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Aurora Borealis: One of the most beautiful and mysterious phenomenon


Aurora Borealis, often referred as 'Northern Lights' or 'Polar lights' are one of the fascinating things that happens on earth. Ever wonder what causes this phenomenon, where can we see them and when? Let's discuss about this below.


What causes Aurora Borealis: Sun being at the center of our solar system and one of the main reasons for life on our planet plays the main role in creating this magical phenomena. The basic cause of this is the interaction of solar wind with the Earth's magnetosphere. Sun acts as an enormous power-plant, whole energy is created deep inside the core. At the center of the sun the temperature reaches upto 15 million Degree Celsius, along with immense pressure. This massive energy is capable of squeezing the Hydrogen atoms together and form Helium atoms causing a nuclear reaction and resulting in release of energy. This creates magnetic fields inside the sun due to electric currents of charged gas (Plasma), In some cases the strong magnetic fields push themselves outside the surface of the sun, and further creates a 'Solar wind' and some of the travels towards earth. These are observed as mystical things happening in the sky called as Aurora Borealis.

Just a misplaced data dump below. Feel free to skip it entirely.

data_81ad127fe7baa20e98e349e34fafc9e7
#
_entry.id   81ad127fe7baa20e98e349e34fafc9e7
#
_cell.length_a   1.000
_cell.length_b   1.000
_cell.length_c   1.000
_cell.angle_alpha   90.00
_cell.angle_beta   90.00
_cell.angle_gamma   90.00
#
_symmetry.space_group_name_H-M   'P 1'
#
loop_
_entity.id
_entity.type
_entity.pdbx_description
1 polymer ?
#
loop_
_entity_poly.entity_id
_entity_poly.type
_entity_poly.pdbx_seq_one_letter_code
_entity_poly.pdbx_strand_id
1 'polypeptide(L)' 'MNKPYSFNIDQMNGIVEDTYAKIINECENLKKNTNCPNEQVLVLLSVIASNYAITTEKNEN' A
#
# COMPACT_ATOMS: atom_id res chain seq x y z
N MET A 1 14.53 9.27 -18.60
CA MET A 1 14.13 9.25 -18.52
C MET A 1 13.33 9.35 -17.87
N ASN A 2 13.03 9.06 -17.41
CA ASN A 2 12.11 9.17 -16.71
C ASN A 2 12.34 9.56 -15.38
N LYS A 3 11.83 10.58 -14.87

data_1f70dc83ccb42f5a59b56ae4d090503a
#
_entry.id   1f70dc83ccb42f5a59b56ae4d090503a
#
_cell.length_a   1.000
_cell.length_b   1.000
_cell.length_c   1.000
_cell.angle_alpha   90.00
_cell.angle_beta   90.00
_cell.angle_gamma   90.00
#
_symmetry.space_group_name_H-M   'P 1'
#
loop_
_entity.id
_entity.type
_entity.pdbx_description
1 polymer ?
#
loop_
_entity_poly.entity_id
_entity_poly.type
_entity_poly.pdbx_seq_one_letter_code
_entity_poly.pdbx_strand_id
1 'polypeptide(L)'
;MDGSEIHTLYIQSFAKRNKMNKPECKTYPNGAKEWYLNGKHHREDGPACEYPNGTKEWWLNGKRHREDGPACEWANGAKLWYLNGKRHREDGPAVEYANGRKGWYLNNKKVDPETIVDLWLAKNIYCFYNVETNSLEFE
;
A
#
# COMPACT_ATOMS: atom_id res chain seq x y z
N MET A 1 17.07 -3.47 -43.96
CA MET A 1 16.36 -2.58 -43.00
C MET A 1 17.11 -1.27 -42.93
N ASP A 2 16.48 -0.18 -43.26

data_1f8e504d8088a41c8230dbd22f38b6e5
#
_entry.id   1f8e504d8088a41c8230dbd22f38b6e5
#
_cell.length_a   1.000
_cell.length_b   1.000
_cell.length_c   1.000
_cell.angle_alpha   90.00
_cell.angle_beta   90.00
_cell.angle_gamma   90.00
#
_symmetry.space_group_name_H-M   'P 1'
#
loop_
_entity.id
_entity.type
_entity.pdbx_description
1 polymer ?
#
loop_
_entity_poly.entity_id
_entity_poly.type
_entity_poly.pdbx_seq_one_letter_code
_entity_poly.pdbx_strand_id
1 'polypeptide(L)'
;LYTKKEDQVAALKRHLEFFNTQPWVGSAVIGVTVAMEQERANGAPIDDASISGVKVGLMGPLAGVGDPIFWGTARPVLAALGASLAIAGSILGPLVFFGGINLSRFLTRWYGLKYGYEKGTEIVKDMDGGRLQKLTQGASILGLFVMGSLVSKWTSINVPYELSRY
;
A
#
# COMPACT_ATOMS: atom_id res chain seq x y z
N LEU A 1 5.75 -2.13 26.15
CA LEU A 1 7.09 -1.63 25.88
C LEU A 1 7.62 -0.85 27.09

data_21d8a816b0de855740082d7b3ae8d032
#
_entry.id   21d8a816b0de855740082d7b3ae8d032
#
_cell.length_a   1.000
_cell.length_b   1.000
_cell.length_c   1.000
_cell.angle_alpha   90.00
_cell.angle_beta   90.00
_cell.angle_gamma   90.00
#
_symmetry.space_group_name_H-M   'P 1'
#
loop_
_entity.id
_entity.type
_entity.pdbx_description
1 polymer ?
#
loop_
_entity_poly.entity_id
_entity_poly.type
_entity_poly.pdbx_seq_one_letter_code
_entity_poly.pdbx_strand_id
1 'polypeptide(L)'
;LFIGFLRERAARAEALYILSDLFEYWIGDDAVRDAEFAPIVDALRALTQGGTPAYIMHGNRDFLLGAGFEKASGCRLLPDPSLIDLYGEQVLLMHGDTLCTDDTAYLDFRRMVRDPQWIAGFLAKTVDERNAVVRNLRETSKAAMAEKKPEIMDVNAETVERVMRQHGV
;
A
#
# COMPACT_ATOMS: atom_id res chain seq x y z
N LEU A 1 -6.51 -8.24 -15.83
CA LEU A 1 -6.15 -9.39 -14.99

Interesting fact about these solar winds is that, they travel at a speed of 8000 Million Kilometers per hour reaching earth in around 36 hours.


Why these appears at Earth's hemispheres: As we know that our Earth is a huge magnet having a magnetic shield around it. This magnetic field helps in deflecting the debris, harmful rays etc. As the solar wind emitted from sun is coming towards Earth, the magnetic field around earth attracts it towards the poles (i.e., magnetic north and south poles). The particles in solar wind mix with earth's atmosphere resulting in displaying lights and colors.


Where can we see them: The Northern Lights oval, meaning the area with the highest probability of seeing the Lights, covers most of Alaska, northern parts of Canada, the southern half of Greenland, Iceland, northern Norway and the northernmost areas of Sweden and Finland, as well as the western half of the Russian north.



Additional resources:

NASA: About Auroras

NOAA: Space Weather Prediction Center

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